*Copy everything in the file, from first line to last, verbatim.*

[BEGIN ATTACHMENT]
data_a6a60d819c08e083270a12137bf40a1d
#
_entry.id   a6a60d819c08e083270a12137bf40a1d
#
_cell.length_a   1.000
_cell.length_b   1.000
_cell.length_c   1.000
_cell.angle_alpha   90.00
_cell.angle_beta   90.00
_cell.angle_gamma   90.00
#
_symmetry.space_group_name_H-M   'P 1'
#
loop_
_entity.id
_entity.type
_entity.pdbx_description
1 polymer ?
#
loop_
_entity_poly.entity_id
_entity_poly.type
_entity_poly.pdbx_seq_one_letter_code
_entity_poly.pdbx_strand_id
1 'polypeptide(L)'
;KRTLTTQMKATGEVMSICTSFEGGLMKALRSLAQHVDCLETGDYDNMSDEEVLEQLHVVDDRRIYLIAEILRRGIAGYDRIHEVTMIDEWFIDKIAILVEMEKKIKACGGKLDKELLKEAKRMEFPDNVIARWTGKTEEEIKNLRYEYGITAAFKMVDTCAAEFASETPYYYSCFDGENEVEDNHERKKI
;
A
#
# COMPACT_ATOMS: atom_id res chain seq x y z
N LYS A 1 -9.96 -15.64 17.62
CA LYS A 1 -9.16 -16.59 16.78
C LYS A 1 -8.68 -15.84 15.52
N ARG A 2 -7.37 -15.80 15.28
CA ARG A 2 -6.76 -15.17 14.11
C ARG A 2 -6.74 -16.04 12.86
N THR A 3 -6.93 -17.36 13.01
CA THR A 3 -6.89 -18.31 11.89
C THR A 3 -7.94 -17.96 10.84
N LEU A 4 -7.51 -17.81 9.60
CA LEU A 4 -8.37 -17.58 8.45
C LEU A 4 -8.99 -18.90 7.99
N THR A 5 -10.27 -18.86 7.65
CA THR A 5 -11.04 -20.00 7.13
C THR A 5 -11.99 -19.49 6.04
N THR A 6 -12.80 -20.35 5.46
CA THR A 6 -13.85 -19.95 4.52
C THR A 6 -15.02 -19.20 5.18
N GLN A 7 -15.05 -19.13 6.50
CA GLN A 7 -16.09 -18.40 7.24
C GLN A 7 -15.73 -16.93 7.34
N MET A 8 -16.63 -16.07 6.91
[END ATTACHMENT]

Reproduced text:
data_a6a60d819c08e083270a12137bf40a1d
#
_entry.id   a6a60d819c08e083270a12137bf40a1d
#
_cell.length_a   1.000
_cell.length_b   1.000
_cell.length_c   1.000
_cell.angle_alpha   90.00
_cell.angle_beta   90.00
_cell.angle_gamma   90.00
#
_symmetry.space_group_name_H-M   'P 1'
#
loop_
_entity.id
_entity.type
_entity.pdbx_description
1 polymer ?
#
loop_
_entity_poly.entity_id
_entity_poly.type
_entity_poly.pdbx_seq_one_letter_code
_entity_poly.pdbx_strand_id
1 'polypeptide(L)'
;KRTLTTQMKATGEVMSICTSFEGGLMKALRSLAQHVDCLETGDYDNMSDEEVLEQLHVVDDRRIYLIAEILRRGIAGYDRIHEVTMIDEWFIDKIAILVEMEKKIKACGGKLDKELLKEAKRMEFPDNVIARWTGKTEEEIKNLRYEYGITAAFKMVDTCAAEFASETPYYYSCFDGENEVEDNHERKKI
;
A
#
# COMPACT_ATOMS: atom_id res chain seq x y z
N LYS A 1 -9.96 -15.64 17.62
CA LYS A 1 -9.16 -16.59 16.78
C LYS A 1 -8.68 -15.84 15.52
N ARG A 2 -7.37 -15.80 15.28
CA ARG A 2 -6.76 -15.17 14.11
C ARG A 2 -6.74 -16.04 12.86
N THR A 3 -6.93 -17.36 13.01
CA THR A 3 -6.89 -18.31 11.89
C THR A 3 -7.94 -17.96 10.84
N LEU A 4 -7.51 -17.81 9.60
CA LEU A 4 -8.37 -17.58 8.45
C LEU A 4 -8.99 -18.90 7.99
N THR A 5 -10.27 -18.86 7.65
CA THR A 5 -11.04 -20.00 7.13
C THR A 5 -11.99 -19.49 6.04
N THR A 6 -12.80 -20.35 5.46
CA THR A 6 -13.85 -19.95 4.52
C THR A 6 -15.02 -19.20 5.18
N GLN A 7 -15.05 -19.13 6.50
CA GLN A 7 -16.09 -18.40 7.24
C GLN A 7 -15.73 -16.93 7.34
N MET A 8 -16.63 -16.07 6.91